Refugees must not be left to drown off UK coast says Yorkshire academic

DESPERATE REFUGEES attempting to reach Britain must not be left to 'die in the sea' because of a surge in 'anti-immigrant feeling', a leading Yorkshire academic warns today.

One of the 45 bodies of migrants that were recovered by the Italian military ship Vega during its search and rescue mission in the Mediterranean sea, is being disembarked at the harbour of Reggio Calabria, Southern Italy, as migrants risk their lives crossing the English Channel.

Professor Sir Keith Burnett – vice chancellor of the University of Sheffield – says Britain has an “irrefutable duty as civilised people to welcome and help these distressed brothers and sisters”.

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His comments follow a visit to Ellis Island in New York, the gateway to the USA for 12 million immigrants, and coincide with a growing political storm after 18 Albanians – including two children – were dramatically rescued from the English Channel after their inflatable boat started to sink off the Kent coast. Two British men have been remanded in custody charged with immigration offences.

Coming days after 17 suspected Albanian migrants and a British man wanted on suspicion of murder were detained when a catamaran arrived at a West Sussex marina, both Lord West, the former head of the Royal Navy, and John Vine, who was the UK’s independent chief inspector of borders and immigration until 2014, warn that lives will be lost unless concerted action is taken to stop these sea crossings.

Lord West described the situation as “a complete mess” after it emerged that just three Border Force vessels are patrolling 7,700 miles of coastline.

Hundreds of refugees fleeing the bloodshed in war-torn Syria, Afghanistan and Iraq have already drowned after their makeshift boats – invariably operated by people smuggling gangs – capsized in the Mediterranean because they were overloaded. Yet, with refugees now risking their lives in the English Channel, the growing crisis threatens to polarise the EU referendum debate still further.

In the latest developments David Cameron did share a platform yesterday with fellow Remain campaigner Sadiq Khan – their show of unity came four weeks after the Prime Minister questioned the new Mayor of London’s integrity in the House of Commons.

Baroness Warsi of Dewsbury, who made history in 2010 when she became the first Muslim to serve in the Cabinet, declined to comment on the tone of the referendum campaign. However the peer, who resigned in 2014, did confirm that she was supporting Britain’s exit from the European Union.

However Tory hostility grew further with party grandee Ken Clarke likening Boris Johnson – the leading Brexit campaigner – to a “nicer version of Donald Trump” as immigration becomes a defining theme of an increasingly bitter campaign. “It is no good turning the Leave campaign into a kind of leadership bid for Boris Johnson and anti-immigrant fears,” said the former Chancellor.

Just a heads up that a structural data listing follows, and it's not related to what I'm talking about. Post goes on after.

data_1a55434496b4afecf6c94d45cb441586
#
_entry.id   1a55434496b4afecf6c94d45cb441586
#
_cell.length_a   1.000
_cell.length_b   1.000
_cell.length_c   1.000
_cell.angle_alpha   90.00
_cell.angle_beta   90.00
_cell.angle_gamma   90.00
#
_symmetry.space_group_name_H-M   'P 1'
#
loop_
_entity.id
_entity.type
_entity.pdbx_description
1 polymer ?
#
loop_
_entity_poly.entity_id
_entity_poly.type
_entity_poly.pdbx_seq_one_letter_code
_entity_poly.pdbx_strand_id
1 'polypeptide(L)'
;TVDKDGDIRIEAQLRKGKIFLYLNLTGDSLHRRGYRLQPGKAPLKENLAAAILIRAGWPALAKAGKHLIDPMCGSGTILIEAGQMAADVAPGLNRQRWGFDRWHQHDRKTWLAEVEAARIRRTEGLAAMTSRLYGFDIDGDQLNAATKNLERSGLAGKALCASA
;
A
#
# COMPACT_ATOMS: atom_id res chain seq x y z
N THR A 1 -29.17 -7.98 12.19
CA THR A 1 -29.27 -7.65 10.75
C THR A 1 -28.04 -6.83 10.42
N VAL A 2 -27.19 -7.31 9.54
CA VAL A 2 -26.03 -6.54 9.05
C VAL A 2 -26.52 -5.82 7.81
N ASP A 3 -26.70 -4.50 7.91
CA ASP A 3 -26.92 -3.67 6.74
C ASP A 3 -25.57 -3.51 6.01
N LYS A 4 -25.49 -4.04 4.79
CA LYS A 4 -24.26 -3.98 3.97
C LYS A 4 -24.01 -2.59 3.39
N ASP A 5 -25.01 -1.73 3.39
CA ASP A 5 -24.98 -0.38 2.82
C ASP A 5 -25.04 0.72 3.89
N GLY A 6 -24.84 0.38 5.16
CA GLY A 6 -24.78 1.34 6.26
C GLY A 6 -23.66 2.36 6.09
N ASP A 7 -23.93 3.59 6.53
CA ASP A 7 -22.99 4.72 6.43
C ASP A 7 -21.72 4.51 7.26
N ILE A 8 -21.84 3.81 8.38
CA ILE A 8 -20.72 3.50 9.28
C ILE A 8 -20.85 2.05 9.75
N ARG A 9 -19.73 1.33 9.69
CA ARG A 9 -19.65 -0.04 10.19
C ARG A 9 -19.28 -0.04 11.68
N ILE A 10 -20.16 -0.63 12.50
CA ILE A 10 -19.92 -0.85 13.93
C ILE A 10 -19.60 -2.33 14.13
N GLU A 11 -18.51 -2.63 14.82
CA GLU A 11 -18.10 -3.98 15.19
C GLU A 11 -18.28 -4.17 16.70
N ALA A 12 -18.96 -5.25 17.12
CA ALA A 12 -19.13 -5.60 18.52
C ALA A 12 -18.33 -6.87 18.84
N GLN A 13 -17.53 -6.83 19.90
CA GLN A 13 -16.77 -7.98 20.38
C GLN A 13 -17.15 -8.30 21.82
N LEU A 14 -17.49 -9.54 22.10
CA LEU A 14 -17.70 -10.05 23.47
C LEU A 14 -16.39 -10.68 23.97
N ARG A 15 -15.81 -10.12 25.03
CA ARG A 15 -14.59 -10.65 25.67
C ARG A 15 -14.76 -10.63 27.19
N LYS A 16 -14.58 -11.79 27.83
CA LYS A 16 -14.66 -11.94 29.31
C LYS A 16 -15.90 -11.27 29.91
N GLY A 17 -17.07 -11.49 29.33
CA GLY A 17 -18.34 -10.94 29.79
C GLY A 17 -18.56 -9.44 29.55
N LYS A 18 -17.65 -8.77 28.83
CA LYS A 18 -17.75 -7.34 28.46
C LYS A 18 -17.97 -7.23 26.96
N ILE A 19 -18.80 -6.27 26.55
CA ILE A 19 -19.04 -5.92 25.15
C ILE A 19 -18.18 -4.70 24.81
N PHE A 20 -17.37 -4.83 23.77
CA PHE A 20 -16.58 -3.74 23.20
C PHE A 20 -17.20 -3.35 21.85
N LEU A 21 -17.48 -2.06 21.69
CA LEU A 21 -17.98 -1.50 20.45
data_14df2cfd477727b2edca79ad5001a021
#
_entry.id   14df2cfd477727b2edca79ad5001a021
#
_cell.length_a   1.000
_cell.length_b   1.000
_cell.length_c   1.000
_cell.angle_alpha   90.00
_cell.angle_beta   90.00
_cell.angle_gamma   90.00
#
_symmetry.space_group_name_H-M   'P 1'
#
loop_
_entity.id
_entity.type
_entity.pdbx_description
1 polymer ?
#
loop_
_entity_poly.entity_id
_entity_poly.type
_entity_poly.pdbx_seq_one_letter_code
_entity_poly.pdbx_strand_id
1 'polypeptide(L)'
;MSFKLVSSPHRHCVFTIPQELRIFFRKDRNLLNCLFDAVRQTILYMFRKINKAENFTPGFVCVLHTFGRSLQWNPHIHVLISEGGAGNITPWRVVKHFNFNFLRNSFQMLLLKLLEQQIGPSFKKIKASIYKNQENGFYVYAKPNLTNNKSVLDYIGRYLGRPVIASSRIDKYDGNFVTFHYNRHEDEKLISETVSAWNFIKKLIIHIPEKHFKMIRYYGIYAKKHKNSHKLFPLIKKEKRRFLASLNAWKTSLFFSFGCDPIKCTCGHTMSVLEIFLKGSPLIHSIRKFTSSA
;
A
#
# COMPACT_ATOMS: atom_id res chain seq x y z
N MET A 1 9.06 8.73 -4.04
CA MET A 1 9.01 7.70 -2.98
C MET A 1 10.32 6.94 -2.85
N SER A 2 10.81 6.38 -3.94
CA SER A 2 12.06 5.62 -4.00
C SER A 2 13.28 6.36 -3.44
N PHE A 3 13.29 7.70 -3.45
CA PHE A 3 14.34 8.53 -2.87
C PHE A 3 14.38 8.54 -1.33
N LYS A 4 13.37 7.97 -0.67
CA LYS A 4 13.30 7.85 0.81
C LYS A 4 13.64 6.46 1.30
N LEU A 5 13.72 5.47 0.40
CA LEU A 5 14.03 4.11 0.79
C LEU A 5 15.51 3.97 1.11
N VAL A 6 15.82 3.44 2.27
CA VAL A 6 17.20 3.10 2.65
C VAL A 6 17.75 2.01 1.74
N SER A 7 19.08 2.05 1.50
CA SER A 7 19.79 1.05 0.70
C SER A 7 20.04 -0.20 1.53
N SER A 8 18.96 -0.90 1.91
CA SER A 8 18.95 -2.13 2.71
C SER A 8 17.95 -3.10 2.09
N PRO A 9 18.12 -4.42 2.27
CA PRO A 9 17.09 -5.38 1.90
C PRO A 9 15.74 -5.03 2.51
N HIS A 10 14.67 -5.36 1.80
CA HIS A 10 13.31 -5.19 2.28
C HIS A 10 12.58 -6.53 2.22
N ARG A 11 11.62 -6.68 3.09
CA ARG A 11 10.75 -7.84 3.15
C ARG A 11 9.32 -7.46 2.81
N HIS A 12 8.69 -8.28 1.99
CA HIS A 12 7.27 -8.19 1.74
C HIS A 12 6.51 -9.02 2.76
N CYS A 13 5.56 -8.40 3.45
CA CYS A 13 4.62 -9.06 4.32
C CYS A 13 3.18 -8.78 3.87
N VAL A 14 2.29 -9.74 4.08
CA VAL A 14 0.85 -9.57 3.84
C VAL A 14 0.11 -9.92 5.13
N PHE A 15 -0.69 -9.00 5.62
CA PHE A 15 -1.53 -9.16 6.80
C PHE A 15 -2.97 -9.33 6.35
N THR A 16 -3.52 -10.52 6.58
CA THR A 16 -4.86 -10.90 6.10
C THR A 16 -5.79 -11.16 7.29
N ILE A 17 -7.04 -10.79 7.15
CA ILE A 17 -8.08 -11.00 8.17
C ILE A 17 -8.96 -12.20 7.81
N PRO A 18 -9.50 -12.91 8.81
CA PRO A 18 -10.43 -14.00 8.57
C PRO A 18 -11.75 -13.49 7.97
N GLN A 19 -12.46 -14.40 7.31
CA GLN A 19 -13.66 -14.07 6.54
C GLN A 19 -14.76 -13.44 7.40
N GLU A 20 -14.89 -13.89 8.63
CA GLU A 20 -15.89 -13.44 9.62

Writing exclusively in The Yorkshire Post, Sir Keith compares the facilities on hand at Ellis Island for migrants to the USA with increasingly hostile attitudes on this side of the Atlantic.

“Why is there no Ellis Island in the English Channel? Why do we let ‘them’ die in the sea?” he asks.

“Do we just feel justified because we presume the deaths will discourage others? Some Americans of that time would have believed this, no doubt. Anti-immigrant feeling is nothing new.

“Now we are seeing the same in England. The objections raised to migration were, of course, precisely those we hear today spoken in the UK. And I mean precisely the same. They were also stuff and nonsense. Try to imagine what the USA would be without the migration that made it strong. Let’s be is our irrefutable duty as civilised people to welcome and help these distressed brothers and sisters.”

Sir Keith says the higher education sector must lead by example to ensure refugees are given the life chances that they crave.

However Bernard Barron, president of the French coastguard, says refugees are being forced to reach Britain by boat after it became “virtually impossible” for them to enter the UK via the Channel Tunnel or on ferries.

“They operate across the length of both the French and Belgian coastlines, between Ostend and into Normandy, finding new positions from where they can send their clients - the migrants - towards England,” he said.

Mr Barron said that even though the smugglers are being given large sums of money, there are not providing suitable transport for a “sea filled with danger, with strong currents, storms and heavy traffic of larger vessels”.